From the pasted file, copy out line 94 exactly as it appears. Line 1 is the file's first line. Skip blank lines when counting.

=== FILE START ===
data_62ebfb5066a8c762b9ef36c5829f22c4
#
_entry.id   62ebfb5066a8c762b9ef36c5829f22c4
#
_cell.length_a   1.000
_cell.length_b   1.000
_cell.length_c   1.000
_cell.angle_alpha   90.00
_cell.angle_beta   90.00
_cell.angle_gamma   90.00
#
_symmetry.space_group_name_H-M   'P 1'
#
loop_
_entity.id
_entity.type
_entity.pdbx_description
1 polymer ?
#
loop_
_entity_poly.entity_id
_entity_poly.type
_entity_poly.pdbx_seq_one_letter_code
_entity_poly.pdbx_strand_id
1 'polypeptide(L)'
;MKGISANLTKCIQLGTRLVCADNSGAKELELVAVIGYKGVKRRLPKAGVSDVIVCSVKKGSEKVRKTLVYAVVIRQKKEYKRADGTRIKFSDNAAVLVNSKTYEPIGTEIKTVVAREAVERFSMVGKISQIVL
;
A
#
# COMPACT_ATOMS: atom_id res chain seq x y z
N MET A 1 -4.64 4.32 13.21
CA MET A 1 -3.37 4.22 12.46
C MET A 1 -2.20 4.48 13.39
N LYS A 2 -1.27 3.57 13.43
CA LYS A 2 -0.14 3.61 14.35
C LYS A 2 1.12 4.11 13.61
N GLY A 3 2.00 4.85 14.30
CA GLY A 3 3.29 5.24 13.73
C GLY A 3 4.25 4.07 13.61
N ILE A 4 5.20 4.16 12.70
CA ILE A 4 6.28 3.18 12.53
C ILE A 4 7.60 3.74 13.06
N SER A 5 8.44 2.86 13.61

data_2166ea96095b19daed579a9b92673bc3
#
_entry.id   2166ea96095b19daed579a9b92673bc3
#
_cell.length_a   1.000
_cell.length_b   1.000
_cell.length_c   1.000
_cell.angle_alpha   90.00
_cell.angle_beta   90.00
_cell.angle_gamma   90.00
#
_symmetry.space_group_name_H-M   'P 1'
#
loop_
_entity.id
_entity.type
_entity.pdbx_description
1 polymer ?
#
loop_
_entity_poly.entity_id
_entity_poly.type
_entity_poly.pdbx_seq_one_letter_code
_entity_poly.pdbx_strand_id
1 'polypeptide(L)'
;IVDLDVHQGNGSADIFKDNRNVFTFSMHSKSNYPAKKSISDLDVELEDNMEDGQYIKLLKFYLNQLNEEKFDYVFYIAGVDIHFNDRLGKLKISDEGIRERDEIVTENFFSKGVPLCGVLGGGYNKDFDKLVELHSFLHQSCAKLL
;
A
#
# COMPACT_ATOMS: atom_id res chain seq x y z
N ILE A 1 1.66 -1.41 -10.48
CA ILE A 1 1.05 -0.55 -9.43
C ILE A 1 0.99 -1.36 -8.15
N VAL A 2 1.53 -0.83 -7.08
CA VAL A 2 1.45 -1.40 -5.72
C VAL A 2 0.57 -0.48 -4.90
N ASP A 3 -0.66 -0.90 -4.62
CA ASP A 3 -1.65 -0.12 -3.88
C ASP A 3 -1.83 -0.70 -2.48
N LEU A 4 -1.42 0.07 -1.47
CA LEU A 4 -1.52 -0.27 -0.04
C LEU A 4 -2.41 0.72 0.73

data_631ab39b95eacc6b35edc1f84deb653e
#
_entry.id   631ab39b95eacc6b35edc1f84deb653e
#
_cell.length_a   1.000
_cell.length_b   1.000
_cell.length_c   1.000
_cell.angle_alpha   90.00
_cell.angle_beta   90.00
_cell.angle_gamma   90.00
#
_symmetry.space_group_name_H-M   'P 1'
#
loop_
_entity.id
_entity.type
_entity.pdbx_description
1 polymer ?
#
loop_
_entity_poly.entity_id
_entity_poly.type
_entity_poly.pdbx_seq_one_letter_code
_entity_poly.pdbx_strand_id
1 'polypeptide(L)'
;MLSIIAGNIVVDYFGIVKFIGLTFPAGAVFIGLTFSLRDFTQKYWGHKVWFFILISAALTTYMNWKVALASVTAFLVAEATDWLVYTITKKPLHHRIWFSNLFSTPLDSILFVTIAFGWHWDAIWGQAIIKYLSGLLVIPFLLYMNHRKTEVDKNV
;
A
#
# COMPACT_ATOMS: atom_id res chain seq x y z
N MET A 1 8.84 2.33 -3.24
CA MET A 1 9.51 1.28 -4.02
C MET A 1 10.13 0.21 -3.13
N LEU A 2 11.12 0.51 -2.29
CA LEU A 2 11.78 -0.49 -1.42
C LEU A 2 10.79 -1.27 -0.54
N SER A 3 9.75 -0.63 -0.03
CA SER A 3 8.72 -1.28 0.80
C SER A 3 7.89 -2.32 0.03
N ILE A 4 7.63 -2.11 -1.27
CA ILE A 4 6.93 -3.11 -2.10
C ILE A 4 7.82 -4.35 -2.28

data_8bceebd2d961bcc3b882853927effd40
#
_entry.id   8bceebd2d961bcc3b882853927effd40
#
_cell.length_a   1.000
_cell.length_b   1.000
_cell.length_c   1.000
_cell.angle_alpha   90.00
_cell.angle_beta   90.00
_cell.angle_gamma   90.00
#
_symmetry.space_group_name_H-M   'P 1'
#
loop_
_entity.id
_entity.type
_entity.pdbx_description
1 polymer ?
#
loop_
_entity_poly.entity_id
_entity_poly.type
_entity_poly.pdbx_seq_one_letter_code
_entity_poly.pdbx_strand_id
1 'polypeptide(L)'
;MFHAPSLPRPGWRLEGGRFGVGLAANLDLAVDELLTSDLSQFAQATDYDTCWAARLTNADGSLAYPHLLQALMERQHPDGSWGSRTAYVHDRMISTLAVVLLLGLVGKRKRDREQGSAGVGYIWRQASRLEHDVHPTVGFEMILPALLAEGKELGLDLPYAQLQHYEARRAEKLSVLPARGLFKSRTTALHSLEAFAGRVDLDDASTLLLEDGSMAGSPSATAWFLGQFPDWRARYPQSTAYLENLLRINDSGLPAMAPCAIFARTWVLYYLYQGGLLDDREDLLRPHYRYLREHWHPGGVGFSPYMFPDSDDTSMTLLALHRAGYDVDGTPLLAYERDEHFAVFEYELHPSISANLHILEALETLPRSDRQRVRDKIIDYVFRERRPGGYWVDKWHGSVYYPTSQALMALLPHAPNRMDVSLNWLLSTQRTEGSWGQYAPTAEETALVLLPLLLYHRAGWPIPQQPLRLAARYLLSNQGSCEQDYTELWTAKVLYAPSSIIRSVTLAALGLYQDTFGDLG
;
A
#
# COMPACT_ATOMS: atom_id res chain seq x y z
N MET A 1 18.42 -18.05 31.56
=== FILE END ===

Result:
_cell.angle_beta   90.00